As a child, one of my favorite authors and illustrators was Richard Scarry. I would spend hours immersing myself in his fictional universe, Busytown, full of familiar faces and colorful places. I read many of his books revolving around the citizens of Busytown, and it was exciting for me to see those characters expand to television in the show The Busy World of Richard Scarry or to interactive electronic storybooks for my LeapPad (remember those?). One of the many Busytown books that in still available in bookstores is Richard Scarry’s Busy, Busy Town. This colorful picture book, whose most up-to-date edition was released in 2000, allows readers a glimpse into the daily lives of the residents of Busytown.
Characters like Lowly Worm and Huckle Cat make appearances in this book that, though lacking a significant plot or conflict, fleshes out an intricate world of anthropomorphic animals that go to work, go to school, do chores, drive cars, and more. Each page has a central theme that is an aspect of life in Busytown, like transportation, housework, or jobs, and Scarry’s colorful illustrations depict residents participating in these everyday events. An added bonus is the vocabulary that Scarry incorporates throughout the book. He makes sure that his readers learn something from their experience by including various words related to the themes and topics. Richard Scarry finds a perfect balance between vocabulary words and narration that keeps young readers’ attention while also teaching them new words and phrases that relate to their own lives.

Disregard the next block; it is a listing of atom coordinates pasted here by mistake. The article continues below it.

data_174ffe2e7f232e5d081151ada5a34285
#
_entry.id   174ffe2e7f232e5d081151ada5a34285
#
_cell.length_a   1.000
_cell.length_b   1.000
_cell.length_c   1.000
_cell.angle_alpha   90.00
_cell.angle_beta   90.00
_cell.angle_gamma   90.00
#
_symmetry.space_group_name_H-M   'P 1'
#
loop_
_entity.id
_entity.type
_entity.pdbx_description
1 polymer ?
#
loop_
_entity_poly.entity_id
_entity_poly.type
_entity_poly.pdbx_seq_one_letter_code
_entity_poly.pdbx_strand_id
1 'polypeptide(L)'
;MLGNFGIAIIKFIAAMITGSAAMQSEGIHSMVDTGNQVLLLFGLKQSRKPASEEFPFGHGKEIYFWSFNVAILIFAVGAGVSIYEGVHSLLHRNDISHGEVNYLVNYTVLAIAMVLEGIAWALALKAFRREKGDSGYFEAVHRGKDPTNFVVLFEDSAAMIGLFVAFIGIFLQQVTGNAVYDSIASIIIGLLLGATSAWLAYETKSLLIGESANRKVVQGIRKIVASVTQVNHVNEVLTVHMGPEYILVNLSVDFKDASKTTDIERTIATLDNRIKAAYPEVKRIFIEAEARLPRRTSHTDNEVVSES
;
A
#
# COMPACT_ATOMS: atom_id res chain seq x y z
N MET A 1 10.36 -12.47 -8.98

What I love most about Richard Scarry’s books are the busy illustrations. He mindfully uses the space of each page; sometimes he sprinkles various pictures around one page, and sometimes he uses a full two pages to draw a full-sized, detailed scene of citizens out and about in Busytown. There is so much going on in each picture that it’s almost like reading a Where’s Waldo? book. Each time you read you will notice something new because there are so many diverse characters and there is no one main protagonist that drives the story. Children can use the pictures alone to create new stories, so this book can never really get old.
Posted by Lexi Anderson